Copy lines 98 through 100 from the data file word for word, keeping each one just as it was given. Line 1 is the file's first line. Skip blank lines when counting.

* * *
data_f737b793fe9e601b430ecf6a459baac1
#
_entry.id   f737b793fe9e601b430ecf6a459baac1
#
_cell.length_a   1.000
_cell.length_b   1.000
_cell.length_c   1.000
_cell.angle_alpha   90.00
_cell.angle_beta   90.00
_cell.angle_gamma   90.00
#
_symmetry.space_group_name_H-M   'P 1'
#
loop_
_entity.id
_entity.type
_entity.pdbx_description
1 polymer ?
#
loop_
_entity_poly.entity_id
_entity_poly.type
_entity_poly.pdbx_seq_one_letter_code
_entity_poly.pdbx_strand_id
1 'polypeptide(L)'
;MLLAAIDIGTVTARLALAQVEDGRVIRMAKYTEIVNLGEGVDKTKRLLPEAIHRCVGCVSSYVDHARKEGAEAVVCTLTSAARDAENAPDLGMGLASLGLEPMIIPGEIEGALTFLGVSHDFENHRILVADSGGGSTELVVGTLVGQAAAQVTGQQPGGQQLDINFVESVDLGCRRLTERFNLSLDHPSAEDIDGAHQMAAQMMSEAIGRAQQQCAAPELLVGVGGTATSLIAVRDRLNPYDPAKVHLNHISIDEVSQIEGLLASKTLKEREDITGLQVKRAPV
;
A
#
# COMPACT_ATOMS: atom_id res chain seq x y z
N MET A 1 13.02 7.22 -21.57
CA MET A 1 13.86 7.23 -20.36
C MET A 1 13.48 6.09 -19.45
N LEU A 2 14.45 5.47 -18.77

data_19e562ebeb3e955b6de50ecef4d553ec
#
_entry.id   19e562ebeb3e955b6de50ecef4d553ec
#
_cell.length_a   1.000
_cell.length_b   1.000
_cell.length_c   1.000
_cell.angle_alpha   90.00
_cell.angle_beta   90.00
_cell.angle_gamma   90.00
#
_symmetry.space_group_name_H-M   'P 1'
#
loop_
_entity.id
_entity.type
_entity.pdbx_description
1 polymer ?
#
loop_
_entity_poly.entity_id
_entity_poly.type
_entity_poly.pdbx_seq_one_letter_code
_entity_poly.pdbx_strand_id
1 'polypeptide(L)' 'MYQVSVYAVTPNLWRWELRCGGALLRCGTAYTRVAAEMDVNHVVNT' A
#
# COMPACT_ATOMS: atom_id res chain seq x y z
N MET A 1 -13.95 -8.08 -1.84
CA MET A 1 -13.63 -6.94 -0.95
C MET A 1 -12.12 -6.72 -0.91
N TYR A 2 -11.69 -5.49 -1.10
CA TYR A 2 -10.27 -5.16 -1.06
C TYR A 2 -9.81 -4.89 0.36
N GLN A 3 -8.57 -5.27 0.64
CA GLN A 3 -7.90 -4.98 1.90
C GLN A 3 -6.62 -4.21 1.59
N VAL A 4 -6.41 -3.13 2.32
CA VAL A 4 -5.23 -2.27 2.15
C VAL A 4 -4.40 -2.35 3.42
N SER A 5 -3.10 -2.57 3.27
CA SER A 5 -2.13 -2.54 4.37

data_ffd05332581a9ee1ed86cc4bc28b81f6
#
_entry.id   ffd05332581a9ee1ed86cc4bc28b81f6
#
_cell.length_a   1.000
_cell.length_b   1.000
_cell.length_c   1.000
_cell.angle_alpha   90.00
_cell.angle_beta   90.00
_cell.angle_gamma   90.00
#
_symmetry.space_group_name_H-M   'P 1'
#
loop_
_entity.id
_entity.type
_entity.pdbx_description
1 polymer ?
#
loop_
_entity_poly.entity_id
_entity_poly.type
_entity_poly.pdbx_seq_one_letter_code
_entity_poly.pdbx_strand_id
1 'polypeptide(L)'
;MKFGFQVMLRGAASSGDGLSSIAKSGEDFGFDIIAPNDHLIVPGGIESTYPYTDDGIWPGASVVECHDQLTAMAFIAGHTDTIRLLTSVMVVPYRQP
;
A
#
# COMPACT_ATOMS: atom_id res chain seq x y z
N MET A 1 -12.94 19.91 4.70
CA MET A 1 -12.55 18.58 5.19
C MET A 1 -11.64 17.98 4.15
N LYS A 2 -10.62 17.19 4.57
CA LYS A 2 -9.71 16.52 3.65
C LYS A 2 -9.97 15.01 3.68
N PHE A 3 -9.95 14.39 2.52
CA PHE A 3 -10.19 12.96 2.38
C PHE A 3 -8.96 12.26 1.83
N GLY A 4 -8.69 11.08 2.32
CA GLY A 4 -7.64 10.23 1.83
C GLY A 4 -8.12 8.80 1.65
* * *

_entity_poly.pdbx_seq_one_letter_code
_entity_poly.pdbx_strand_id
1 'polypeptide(L)'